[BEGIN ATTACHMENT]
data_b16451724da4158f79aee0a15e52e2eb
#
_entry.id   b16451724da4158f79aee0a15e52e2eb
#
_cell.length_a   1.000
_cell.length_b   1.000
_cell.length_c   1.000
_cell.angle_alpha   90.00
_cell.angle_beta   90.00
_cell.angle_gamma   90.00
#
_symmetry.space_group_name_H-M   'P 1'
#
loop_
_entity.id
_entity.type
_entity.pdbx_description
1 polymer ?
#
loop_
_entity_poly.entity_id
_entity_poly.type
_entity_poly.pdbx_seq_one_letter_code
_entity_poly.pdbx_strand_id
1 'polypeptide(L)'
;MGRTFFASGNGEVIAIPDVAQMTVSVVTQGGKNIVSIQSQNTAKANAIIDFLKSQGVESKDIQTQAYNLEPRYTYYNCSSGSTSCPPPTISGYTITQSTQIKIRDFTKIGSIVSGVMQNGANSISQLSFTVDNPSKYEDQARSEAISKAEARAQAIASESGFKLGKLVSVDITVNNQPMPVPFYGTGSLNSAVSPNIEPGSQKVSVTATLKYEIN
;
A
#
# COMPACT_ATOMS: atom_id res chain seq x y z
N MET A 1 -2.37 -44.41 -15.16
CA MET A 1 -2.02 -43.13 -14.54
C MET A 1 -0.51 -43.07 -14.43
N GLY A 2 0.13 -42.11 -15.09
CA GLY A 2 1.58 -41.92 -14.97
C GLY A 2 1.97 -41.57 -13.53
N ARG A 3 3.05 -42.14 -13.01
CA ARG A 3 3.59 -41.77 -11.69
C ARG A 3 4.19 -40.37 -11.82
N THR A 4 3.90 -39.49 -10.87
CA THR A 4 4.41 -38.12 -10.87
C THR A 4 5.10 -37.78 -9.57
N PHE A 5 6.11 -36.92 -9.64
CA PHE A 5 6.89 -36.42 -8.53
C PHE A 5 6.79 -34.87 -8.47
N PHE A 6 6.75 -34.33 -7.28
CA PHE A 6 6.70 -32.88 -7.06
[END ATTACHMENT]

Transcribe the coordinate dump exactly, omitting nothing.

data_b16451724da4158f79aee0a15e52e2eb
#
_entry.id   b16451724da4158f79aee0a15e52e2eb
#
_cell.length_a   1.000
_cell.length_b   1.000
_cell.length_c   1.000
_cell.angle_alpha   90.00
_cell.angle_beta   90.00
_cell.angle_gamma   90.00
#
_symmetry.space_group_name_H-M   'P 1'
#
loop_
_entity.id
_entity.type
_entity.pdbx_description
1 polymer ?
#
loop_
_entity_poly.entity_id
_entity_poly.type
_entity_poly.pdbx_seq_one_letter_code
_entity_poly.pdbx_strand_id
1 'polypeptide(L)'
;MGRTFFASGNGEVIAIPDVAQMTVSVVTQGGKNIVSIQSQNTAKANAIIDFLKSQGVESKDIQTQAYNLEPRYTYYNCSSGSTSCPPPTISGYTITQSTQIKIRDFTKIGSIVSGVMQNGANSISQLSFTVDNPSKYEDQARSEAISKAEARAQAIASESGFKLGKLVSVDITVNNQPMPVPFYGTGSLNSAVSPNIEPGSQKVSVTATLKYEIN
;
A
#
# COMPACT_ATOMS: atom_id res chain seq x y z
N MET A 1 -2.37 -44.41 -15.16
CA MET A 1 -2.02 -43.13 -14.54
C MET A 1 -0.51 -43.07 -14.43
N GLY A 2 0.13 -42.11 -15.09
CA GLY A 2 1.58 -41.92 -14.97
C GLY A 2 1.97 -41.57 -13.53
N ARG A 3 3.05 -42.14 -13.01
CA ARG A 3 3.59 -41.77 -11.69
C ARG A 3 4.19 -40.37 -11.82
N THR A 4 3.90 -39.49 -10.87
CA THR A 4 4.41 -38.12 -10.87
C THR A 4 5.10 -37.78 -9.57
N PHE A 5 6.11 -36.92 -9.64
CA PHE A 5 6.89 -36.42 -8.53
C PHE A 5 6.79 -34.87 -8.47
N PHE A 6 6.75 -34.33 -7.28
CA PHE A 6 6.70 -32.88 -7.06